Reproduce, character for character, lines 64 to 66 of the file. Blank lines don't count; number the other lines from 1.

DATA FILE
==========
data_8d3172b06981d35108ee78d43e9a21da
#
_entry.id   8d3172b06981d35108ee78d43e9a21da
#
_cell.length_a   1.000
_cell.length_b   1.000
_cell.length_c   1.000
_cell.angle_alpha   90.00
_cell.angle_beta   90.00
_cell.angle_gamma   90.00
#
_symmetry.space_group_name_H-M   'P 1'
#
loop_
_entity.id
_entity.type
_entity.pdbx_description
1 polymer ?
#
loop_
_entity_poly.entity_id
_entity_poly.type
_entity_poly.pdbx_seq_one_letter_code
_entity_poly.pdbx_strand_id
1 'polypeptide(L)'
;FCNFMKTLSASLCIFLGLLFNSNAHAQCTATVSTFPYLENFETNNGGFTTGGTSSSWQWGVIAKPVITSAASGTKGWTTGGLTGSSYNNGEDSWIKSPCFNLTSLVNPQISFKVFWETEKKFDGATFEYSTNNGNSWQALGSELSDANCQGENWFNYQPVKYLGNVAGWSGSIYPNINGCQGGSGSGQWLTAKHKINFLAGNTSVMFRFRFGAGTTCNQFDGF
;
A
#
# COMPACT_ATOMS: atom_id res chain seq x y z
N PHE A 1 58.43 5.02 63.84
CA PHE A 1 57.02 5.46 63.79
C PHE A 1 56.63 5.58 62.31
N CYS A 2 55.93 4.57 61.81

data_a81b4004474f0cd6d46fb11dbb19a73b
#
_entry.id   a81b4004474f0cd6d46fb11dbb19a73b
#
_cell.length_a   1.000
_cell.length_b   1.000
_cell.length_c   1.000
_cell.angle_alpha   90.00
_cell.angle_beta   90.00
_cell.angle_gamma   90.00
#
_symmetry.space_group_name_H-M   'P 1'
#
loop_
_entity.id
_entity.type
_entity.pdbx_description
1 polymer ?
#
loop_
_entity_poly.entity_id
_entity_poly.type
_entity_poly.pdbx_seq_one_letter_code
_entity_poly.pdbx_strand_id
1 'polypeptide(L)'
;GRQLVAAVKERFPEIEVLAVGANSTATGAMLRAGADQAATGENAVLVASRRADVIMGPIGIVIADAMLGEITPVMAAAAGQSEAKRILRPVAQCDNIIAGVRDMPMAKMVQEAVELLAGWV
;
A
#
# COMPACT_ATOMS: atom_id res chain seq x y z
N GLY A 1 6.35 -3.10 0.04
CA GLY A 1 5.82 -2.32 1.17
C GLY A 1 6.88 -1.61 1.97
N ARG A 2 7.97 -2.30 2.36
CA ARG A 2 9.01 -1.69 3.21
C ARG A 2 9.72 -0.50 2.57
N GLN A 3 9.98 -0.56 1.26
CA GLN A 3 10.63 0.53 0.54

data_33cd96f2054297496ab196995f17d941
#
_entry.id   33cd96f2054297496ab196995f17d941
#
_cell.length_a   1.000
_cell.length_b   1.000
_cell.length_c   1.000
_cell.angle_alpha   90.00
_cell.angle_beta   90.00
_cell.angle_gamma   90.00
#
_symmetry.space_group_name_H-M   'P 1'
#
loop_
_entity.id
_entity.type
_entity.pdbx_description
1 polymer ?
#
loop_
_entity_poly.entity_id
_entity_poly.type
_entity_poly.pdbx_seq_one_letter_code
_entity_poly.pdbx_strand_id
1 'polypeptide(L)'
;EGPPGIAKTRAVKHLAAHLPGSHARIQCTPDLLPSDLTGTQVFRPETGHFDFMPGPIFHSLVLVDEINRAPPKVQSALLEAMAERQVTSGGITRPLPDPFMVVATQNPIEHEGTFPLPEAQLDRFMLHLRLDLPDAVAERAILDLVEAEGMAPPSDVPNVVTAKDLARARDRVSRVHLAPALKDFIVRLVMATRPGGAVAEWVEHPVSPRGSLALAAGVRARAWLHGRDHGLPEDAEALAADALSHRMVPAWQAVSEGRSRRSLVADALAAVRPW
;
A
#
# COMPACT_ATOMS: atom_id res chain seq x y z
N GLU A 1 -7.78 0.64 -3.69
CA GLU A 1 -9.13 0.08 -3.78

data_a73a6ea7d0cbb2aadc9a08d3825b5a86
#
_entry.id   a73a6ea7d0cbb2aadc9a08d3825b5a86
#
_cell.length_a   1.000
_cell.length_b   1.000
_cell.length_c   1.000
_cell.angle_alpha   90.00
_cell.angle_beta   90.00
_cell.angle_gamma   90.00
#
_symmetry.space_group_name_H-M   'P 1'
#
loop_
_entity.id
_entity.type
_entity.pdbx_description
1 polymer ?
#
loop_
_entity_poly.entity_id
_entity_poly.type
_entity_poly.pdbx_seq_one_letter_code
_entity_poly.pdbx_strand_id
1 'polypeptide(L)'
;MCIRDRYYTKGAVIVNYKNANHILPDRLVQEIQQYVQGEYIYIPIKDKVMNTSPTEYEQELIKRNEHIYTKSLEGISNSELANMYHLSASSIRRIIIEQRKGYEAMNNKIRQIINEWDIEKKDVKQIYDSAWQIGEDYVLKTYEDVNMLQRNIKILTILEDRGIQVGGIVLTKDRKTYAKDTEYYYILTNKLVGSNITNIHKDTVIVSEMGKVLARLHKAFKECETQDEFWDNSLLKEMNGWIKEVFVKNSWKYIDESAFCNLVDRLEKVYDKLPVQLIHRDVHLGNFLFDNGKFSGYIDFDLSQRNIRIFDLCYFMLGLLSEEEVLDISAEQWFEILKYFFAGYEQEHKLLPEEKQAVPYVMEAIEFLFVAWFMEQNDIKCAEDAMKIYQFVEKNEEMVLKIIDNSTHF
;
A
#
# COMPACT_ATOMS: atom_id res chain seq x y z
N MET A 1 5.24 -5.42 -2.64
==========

# COMPACT_ATOMS: atom_id res chain seq x y z
N GLY A 1 6.35 -3.10 0.04
CA GLY A 1 5.82 -2.32 1.17